You are on vacation and must find the most efficient way to cross all bridges. How will you do that?

If you like solving riddles and puzzles, it is likely that you have already encountered this puzzle. But even if you have, it is always good to go back and think about the classics. On top of that, I will formulate the problem in a slightly different way, so that you can be entertained for a bit even if you already know the more classic version.

Take a look at this satellite view from Kaliningrad, Russia, where I have highlighted seven bridges:

Your task is to figure out what route to take if what you want to do is cross all of the highlighted bridges at least once but, at the same time, keep the total number of crossed bridges as low as possible.

Having said that, what is the best route you can come up with?

(Just to be clear, I don't care about the length of the route – the number of miles/kilometres you would walk/drive – I only care about the number of bridges you cross.)

Give it some thought!

If you need any clarification whatsoever, feel free to ask in the comment section below.

In case you are wondering, the classic version of this puzzle is dubbed “the seven bridges of Königsberg” because that is what this place was called when a famous mathematician first dwelled on this problem.

Congratulations to the ones that solved this problem correctly and, in particular, to the ones who sent me their correct solutions:

- Attila K., (Hungary)

There are seven distinct bridges that we want to traverse, so we know the shortest path has to go over seven bridges, minimum. What we will show is that, actually, we need to go over eight bridges in total in order to visit all seven bridges.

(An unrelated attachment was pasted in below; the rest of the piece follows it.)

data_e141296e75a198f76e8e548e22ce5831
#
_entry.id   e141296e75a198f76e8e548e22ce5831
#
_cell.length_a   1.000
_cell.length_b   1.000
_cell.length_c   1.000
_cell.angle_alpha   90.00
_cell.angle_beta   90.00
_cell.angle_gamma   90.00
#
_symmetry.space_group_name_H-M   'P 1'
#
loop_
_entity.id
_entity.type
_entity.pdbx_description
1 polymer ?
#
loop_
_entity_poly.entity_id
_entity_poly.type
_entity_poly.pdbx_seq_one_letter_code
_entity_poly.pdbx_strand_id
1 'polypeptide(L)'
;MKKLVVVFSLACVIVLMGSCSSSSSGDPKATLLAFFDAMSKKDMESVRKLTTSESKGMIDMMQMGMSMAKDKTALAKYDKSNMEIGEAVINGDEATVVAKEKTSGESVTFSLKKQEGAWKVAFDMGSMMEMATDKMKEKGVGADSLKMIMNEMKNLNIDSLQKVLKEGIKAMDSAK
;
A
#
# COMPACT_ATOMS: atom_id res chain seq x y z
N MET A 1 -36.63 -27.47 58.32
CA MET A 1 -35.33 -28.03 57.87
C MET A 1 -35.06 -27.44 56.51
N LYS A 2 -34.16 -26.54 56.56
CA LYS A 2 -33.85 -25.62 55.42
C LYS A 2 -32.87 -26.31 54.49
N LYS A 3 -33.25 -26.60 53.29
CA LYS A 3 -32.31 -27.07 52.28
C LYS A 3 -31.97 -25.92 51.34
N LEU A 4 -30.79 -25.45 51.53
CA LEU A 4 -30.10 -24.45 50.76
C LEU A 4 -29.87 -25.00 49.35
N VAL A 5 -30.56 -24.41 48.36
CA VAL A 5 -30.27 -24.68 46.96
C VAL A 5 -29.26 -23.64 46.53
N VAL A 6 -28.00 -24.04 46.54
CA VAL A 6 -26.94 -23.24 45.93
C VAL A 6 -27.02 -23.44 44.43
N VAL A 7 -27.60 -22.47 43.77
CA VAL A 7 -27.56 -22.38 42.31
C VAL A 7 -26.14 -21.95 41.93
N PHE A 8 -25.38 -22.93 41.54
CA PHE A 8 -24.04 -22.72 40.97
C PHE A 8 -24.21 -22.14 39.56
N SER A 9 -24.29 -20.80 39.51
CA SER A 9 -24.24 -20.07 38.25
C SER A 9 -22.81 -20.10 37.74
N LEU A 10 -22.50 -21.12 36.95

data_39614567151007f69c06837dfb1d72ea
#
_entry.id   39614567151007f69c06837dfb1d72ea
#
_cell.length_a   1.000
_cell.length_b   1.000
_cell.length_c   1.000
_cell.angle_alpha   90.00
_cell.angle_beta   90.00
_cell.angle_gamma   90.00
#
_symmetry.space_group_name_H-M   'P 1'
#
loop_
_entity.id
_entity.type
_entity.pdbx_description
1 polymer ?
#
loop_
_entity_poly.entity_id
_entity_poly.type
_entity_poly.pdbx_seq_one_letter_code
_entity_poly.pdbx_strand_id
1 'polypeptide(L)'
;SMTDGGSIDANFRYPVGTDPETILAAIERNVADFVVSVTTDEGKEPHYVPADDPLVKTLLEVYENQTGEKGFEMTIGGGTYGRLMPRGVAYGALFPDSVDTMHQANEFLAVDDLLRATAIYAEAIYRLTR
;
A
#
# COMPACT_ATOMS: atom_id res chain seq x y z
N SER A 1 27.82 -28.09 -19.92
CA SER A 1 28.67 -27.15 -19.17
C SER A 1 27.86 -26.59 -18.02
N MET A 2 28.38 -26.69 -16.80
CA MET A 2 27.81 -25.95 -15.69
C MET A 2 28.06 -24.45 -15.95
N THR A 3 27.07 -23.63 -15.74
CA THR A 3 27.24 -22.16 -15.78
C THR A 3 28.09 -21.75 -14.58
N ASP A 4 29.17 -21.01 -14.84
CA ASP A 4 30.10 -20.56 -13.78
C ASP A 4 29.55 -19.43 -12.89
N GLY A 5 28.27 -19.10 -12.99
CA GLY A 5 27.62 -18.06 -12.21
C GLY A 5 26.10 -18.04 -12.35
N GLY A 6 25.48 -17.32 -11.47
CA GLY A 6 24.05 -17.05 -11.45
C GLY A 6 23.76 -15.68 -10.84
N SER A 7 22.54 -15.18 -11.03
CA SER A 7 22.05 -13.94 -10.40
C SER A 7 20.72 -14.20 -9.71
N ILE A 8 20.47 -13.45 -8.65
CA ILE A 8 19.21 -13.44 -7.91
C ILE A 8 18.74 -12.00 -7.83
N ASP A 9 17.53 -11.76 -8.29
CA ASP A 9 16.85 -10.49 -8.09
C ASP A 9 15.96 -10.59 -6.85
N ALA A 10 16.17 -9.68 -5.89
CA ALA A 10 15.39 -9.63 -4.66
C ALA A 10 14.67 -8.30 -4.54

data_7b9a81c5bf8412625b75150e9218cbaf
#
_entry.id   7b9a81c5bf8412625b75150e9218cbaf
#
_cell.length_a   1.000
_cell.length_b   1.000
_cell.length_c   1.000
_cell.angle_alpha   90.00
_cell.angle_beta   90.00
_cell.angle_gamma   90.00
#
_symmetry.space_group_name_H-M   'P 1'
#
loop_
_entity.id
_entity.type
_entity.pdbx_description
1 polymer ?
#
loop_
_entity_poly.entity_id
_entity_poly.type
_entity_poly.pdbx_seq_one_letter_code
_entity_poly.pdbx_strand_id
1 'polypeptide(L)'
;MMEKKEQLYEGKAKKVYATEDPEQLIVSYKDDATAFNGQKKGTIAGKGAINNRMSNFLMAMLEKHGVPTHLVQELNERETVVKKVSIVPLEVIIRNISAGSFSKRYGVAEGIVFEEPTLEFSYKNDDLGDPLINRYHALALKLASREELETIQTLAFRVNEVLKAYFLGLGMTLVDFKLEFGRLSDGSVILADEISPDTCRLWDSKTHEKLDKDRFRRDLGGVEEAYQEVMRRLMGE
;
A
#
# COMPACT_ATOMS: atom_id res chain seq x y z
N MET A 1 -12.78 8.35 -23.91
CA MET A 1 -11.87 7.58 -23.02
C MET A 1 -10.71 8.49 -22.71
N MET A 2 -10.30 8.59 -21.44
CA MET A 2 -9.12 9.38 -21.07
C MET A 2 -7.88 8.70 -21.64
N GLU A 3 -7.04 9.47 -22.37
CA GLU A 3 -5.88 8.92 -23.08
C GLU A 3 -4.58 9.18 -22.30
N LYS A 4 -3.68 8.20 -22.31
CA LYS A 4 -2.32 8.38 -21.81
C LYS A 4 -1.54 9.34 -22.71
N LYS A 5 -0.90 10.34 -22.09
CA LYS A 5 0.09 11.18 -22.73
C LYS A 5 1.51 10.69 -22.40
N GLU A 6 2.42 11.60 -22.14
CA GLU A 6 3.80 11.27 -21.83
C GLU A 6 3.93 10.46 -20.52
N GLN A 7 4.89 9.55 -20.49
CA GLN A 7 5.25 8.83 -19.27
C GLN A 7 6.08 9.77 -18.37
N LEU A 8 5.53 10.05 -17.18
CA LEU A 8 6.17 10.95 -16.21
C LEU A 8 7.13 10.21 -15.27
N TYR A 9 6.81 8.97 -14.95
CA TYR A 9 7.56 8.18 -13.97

In order to show that is the case, consider the following figure:

In the figure above we can see that I numbered the four pieces of land to which the bridges are connected.

How many bridges does each piece of land connect to?

- connects to 3 bridges;
- connects to 3 bridges (as well);
- connects to 3 bridges (as well); and
- connects to 5 bridges.

Now we will use this information to show that it is impossible to create a path that visits all bridges exactly once.

Let us think about a hypothetical path we would do,
in order to traverse all the bridges exactly once.
More specifically, let us think about what happens
in the middle of our walk.
If we are in the middle of our path,
when we enter some piece of land through a bridge,
we have to leave that piece of land through another bridge.
In other words, for each time we *arrive* at a piece of land,
we also have to *leave*.

Suppose that the piece of land with the number \(1\) is neither
the departing point nor the arrival point.
This means that whenever we reach land number \(1\) we also have to leave it,
which means that we need an even number of bridges connected to \(1\),
so that we are *sure* we can leave it whenever we *arrive* at it...
But land number \(1\) has an odd number of bridges,
so land number \(1\) must be the departing point or the arrival point.

However, all four pieces of land have an odd number of bridges, so all four pieces of land would have to be either the departing or the arrival point, which cannot happen because we can't depart from/arrive to multiple points. Therefore, a path that crosses each bridge exactly once won't cut it.

Now, can you come up with a path that crosses every bridge and only repeats one of them?

Here is an example of such a path:

This is actually one of the problems I solve with the participants in my workshop on recreational maths and I have to tell you: it is always fun to explore the mathematics behind such a misleading puzzle!

For those of you who are curious enough, what we touched upon on this problem is what we call an “Eulerian path”.

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